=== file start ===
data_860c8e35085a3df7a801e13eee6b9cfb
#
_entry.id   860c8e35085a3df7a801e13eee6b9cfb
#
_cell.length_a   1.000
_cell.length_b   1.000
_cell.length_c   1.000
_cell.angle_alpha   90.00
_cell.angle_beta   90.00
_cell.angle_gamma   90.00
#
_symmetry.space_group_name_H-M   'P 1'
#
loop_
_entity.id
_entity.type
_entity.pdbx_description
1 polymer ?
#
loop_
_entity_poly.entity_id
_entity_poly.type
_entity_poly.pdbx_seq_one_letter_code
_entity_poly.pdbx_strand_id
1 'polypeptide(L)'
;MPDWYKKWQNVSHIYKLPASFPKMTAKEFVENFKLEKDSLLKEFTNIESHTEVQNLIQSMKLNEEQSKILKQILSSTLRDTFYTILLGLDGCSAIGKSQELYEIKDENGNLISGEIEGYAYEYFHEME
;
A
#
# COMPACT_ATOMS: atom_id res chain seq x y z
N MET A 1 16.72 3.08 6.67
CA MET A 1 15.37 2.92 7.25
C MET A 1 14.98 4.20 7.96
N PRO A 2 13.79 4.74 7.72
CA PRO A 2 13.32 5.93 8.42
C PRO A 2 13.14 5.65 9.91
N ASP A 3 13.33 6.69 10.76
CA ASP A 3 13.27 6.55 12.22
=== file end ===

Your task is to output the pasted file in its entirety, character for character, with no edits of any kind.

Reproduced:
data_860c8e35085a3df7a801e13eee6b9cfb
#
_entry.id   860c8e35085a3df7a801e13eee6b9cfb
#
_cell.length_a   1.000
_cell.length_b   1.000
_cell.length_c   1.000
_cell.angle_alpha   90.00
_cell.angle_beta   90.00
_cell.angle_gamma   90.00
#
_symmetry.space_group_name_H-M   'P 1'
#
loop_
_entity.id
_entity.type
_entity.pdbx_description
1 polymer ?
#
loop_
_entity_poly.entity_id
_entity_poly.type
_entity_poly.pdbx_seq_one_letter_code
_entity_poly.pdbx_strand_id
1 'polypeptide(L)'
;MPDWYKKWQNVSHIYKLPASFPKMTAKEFVENFKLEKDSLLKEFTNIESHTEVQNLIQSMKLNEEQSKILKQILSSTLRDTFYTILLGLDGCSAIGKSQELYEIKDENGNLISGEIEGYAYEYFHEME
;
A
#
# COMPACT_ATOMS: atom_id res chain seq x y z
N MET A 1 16.72 3.08 6.67
CA MET A 1 15.37 2.92 7.25
C MET A 1 14.98 4.20 7.96
N PRO A 2 13.79 4.74 7.72
CA PRO A 2 13.32 5.93 8.42
C PRO A 2 13.14 5.65 9.91
N ASP A 3 13.33 6.69 10.76
CA ASP A 3 13.27 6.55 12.22